Some artists, while not personally concerned by the eviction measures for German society decreed by the Nazis, left the country out of solidarity, for example Kurt Jooss (1901-1979), who emigrated to England in 1933 when forced to part with the Jewish dancers in his company. He opened a successful dance school in Dartington Hall and later one in Cambridge but returned to his country of origin in 1949. Others, however, were won over for a time by the favourable policy for dance implemented by the new regime. Rudolf Laban (1879-1958) directed the Berlin Opera until 1934, accepted responsibilities at the Ministry of Propaganda and was entrusted with the staging of the 1936 Olympic Games. However, he refused the censorship of his works for the event by Joseph Goebbels, and definitively left Germany the following year for Dartington Hall, ultimately settling in England. While there he developed his theory of movement, and a number of his students spread his teaching in Great Britain, notably Lisa Ullmann (1907-1985), who joined Jooss in 1933. Wigman was not interested in politics, but nevertheless took part in a number of events organized by the Nazi regime. She was soon forced to close her school for free dance in Dresden and, wanting to remain in Germany, left to teach in Leipzig. She fled communism in 1950 and moved to West Berlin, where she opened a school for dance expression, and pursued her career as a choreographer. In 1953 one of her Leipzig students, Karin Waehner (1926-1999), also left the German Democratic Republic to live in Paris, where she founded her own company.

In parallel to these many political exiles, some artists chose to emigrate for primarily artistic reasons. Attracted by the Ballets Russes company, Serge Lifar (1905-1986) left Kiev in 1923 to join the troupe. He became its first dancer, and upon the death of Diaghilev (1929) chose to work for the Opéra de Paris, where he worked towards the renewal of French ballet. Hanya Holm (1893-1992), who was the director of the dance school founded by Wigman in 1931 after the success of her American tour, settled on the other side of the Atlantic, where she became one of the pioneers of modern dance. Attracted by new French dance, Toméo Vergès (1953) settled in France in 1980 and joined the companies of Maguy Marin (1951-) and Carolyn Carlson (1943-), before creating his own in 1992. Finally, when he did not receive the financing needed to create his troupe in 1959, Maurice Béjart (1927-2007) emigrated to Brussels, where he founded the Ballet of the twentieth century. Twenty-seven years later, after differences with the new director of the Théâtre Royal de la Monnaie, he dissolved his company and founded a new one in Lausanne.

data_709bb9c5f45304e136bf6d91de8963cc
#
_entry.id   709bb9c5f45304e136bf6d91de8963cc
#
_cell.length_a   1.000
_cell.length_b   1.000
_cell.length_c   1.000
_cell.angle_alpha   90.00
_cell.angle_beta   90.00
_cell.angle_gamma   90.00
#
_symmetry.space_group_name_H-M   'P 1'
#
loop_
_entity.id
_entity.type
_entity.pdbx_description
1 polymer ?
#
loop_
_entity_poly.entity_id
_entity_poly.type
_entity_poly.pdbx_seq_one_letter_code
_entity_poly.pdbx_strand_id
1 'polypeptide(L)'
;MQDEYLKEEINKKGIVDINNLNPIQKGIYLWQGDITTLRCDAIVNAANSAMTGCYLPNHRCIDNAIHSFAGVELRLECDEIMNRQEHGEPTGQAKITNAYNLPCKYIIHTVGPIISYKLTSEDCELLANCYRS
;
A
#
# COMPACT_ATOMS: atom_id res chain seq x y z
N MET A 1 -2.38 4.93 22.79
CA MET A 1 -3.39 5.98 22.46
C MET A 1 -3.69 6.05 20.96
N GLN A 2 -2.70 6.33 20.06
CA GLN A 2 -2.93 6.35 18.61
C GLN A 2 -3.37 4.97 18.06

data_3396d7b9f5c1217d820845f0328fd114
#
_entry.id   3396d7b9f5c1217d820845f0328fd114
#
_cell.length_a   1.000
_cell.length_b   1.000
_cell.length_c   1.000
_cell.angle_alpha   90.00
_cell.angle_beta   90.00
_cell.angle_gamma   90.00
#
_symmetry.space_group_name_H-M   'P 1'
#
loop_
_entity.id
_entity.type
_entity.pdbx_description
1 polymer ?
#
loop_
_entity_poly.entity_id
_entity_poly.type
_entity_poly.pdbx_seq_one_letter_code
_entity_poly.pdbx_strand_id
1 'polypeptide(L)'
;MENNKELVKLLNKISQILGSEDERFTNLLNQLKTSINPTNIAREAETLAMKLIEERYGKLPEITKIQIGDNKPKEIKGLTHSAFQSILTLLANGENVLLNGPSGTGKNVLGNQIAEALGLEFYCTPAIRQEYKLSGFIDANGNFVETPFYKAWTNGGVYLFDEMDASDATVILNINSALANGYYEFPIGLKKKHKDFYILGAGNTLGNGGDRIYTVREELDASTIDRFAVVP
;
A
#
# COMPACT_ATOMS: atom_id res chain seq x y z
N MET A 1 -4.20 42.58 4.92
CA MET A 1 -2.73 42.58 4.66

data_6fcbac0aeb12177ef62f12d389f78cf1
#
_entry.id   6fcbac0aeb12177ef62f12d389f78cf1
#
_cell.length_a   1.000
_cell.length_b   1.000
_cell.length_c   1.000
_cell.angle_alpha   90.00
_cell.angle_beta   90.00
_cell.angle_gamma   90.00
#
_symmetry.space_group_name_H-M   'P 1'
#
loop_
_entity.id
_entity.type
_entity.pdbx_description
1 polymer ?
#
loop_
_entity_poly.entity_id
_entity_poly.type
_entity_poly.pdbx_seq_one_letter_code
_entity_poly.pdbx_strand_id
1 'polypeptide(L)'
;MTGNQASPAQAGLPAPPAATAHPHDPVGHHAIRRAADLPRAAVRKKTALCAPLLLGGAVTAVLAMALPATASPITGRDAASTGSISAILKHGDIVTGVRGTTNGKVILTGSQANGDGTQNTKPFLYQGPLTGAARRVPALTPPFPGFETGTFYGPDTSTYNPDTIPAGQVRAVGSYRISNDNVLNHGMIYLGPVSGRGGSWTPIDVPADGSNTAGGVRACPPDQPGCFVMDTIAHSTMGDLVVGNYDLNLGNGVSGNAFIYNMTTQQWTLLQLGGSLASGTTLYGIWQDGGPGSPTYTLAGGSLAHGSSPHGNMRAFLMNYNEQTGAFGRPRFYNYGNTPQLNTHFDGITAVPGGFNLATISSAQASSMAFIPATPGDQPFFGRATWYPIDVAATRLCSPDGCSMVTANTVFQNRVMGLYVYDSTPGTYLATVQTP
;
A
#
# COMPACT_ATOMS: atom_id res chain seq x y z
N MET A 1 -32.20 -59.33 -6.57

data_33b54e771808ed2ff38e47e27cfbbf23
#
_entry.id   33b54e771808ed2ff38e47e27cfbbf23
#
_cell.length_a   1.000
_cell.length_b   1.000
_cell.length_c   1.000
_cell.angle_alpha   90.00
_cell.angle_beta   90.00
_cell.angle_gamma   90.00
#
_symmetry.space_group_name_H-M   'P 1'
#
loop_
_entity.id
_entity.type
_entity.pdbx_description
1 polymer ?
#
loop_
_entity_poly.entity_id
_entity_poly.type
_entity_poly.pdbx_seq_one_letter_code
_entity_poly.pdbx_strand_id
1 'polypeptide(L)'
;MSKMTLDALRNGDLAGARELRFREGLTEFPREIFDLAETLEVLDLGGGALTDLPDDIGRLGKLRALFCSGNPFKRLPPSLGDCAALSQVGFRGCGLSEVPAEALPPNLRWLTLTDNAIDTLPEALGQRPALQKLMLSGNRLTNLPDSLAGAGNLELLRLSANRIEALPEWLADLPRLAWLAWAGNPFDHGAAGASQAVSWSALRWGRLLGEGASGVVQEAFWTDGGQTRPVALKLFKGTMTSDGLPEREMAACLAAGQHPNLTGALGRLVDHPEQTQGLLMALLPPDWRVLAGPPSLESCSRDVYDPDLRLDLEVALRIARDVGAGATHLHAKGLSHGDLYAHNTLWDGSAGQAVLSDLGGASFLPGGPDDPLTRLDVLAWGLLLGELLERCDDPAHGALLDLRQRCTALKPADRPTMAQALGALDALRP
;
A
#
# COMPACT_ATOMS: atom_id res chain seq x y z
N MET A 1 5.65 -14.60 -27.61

Whether as voluntary or forced exiles, and whatever their motivations, dance artists contributed to the growth of influential exchanges, promoted the circulation and evolution of genres and styles, and contributed to the creation of new dance schools in Europe and beyond, thereby ensuring a global impact for European choreographic art.